Transpiration is the loss of water vapour from aerial parts of
plants into the atmosphere. Plants can loose water from their leaves as
a liquid through pores called hydathodes, it is not transpiration but
rather this process is called guttation.
Types of transpiration;
Most of the transpiration is through stomata an estimated 80%.
1:Stomatal (takes place in leaves and green stems).
2:Lenticular: Parts of the stem, which are not green, are called
lenticels. Some transpiration takes place through these.
3:Cuticular: Some transpiration takes place through the cuticle
though it has no stomata.
Aim: To prove that plants transpire
Apparatus; bell jar, potted plants polythene bag.
-Make sure that the bottom is smooth and add Vaseline to ensure that it
-Tie the potted plant with a polythene bag to ensure that the moisture
is from non other than the plant.
Apparatus polythene bag
-Tie a polythene bag tightly on a branch with leaves. Likewise tie another
polythene on a branch with out leaves as a control experiment.
Droplets of colourless liquid droplets are seen more in A than in B
Green plants transpire
To find which side of the leaf loses more water.
-We shall need square of cobalt paper.
-We use adhesive tape to stick a small piece of cobalt chloride paper
on the upper and lower surfaces of the leaf.
Avoid the main veins to ensure a tight seal.
The lower part turns the cobalt chloride paper pink faster than the upper
The lower surface loses more water than the upper one. This is because
there are more stomata on the lower surface than the upper one. This is
to reduce transpiration.
A potometer is used to compare the rates of shoot in different situations
that is various environmental conditions for example in a cool shade outdoors,
a shade in the laboratory, in sunshine in a sheltered place, In sunshine
in a droughty place and in a warm humid place such as a fume cupboard
in which a beaker of water is boiling.
Setting up a potometer.
A leafy shoot is cut under water and fixed to the potometer. This is done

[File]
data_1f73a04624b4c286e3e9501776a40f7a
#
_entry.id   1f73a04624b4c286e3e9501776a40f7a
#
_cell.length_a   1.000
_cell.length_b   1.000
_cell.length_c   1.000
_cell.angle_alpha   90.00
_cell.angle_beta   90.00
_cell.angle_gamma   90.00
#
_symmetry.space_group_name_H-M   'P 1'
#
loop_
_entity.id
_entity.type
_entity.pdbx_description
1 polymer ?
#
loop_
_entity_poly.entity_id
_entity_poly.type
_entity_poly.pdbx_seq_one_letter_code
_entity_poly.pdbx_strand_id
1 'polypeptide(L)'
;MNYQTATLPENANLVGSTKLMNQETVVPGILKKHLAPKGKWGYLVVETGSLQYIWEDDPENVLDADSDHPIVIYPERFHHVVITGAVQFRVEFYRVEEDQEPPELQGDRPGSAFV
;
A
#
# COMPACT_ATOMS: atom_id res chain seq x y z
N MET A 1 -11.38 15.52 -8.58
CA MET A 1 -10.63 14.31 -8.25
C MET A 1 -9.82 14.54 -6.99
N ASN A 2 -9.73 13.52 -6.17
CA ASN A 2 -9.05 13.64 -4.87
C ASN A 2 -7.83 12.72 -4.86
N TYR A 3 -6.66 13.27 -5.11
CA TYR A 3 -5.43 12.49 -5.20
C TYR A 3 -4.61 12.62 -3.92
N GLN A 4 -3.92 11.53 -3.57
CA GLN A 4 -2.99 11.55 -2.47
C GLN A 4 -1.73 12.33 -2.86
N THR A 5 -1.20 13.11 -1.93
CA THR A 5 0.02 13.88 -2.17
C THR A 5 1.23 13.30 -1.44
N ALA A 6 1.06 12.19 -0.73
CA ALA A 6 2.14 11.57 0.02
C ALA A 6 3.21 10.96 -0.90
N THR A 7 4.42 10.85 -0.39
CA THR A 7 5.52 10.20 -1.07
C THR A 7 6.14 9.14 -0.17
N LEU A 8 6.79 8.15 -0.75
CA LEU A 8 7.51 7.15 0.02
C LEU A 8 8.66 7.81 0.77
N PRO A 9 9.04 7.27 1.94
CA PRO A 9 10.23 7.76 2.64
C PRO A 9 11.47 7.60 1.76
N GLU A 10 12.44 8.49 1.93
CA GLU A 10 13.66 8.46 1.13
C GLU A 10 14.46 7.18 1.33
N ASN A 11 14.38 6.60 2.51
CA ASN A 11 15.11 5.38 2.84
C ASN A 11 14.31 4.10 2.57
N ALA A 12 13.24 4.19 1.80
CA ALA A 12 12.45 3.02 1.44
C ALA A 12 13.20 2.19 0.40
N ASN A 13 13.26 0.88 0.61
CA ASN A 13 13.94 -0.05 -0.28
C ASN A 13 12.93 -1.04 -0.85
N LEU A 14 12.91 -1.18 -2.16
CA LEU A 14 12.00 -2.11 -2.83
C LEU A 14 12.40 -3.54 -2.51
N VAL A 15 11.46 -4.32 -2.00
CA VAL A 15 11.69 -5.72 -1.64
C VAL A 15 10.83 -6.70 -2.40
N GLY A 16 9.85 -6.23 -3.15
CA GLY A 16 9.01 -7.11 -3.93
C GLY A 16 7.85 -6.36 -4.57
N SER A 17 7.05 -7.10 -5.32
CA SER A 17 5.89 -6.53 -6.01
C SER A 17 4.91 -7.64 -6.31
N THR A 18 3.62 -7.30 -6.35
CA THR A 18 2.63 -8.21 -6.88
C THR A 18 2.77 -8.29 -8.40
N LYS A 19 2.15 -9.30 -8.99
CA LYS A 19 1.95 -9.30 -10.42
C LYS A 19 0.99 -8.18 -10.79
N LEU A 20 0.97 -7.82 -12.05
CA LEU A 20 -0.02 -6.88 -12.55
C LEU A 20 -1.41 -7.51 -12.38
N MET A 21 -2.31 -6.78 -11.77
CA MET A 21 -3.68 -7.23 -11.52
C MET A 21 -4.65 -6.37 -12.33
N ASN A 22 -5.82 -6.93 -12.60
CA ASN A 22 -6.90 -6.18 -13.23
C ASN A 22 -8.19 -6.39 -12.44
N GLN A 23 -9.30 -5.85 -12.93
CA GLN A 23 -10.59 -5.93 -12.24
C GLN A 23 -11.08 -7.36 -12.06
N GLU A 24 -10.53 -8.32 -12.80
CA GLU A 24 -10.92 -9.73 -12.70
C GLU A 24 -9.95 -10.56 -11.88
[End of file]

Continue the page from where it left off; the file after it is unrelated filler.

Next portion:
to prevent air from entering the xylem vessels. When you get the potometer
out of the water, you flood the apparatus to sweep out air bubbles by
opening the tap of the air funnel. The end of the capillary tube must
not stick out below the bung or air will be trapped there. When all the
air has been expelled from the potometer, close the tap. Air will gradually
enter the capillary tube as water is sucked along it. If a ruler is placed
behind the capillary tube the time taken for the column of water to move
along the tube may be noted. The same bubble can be used over and over
again because it can be sent back when the reservoir tank is opened.
A potometer really measures the rate of water intake rather than transpiration.
Here we assume that the rate of water intake is equal to rate of water
loss in that case transpiration.
Environmental Factors that affect the rate of transpiration.
A high temperature increases the rate of evaporation of water from the
mesophyll cells. So when the temperature is high the rate of transpiration
will be high. A high temperature also increases the capacity of the atmosphere
for water vapour.
A high humidity will lead to a low transpiration rate because the surrounding
of the plant will already be circulated with water vapour.
When there is wind, the rate of transpiration is high because wind blows
away water vapour from around the leaves creating more room for evaporation.
When there is still air then the surroundings of the leaf will be saturated
Light affects stomatal opening and closing called stomatal aperture.
When the pressure is low, the rate of transpiration is high.
Control of Transpiration;
1:Leaf fall. Some plants during the day season shade their leaves
in the tropics to reduce loss of water by transpiration. In winter some
plants also shade their leaves for the same reason. This is because there
is less supply of water during winter.
2:Plants have a waxy cuticle, which is water proof and this reduces water
loss by evaporation.
3:Plants have more stomata on the lower side than on the upper side. This
also helps to reduce transpiration because the upper side is directly
affected by heat.
4:The shape of leaves. Some plants have leaves with a small surface area.
This reduces transpiration. In some plants it so reduced that leaves appear
5:There are plants with sunken stomata and this reduces the rate of transpiration.
6:Some plants have hairy stomata, which shed off some heat thus reducing
Evaporation of water from the leaf.
Mesophyll cells cause their turgor to fall and the concentration of their
cell sap to rise therefore increasing their osmotic pressure. Cells in
this conditions will absorb water from their neighbours deeper in the
leaf and eventually from the xylem vessels in the leaf. Withdrawal of
water from the xylem produces a tension that is the water is submitted
to pressures below atmospheric. This tension draws water up the vessels
of the stem from the roots. The flow of water is called transpiration
stream and is dependent on the rate of evaporation from the leaves. This
is possible because of the fairly strong adhesive forces between the water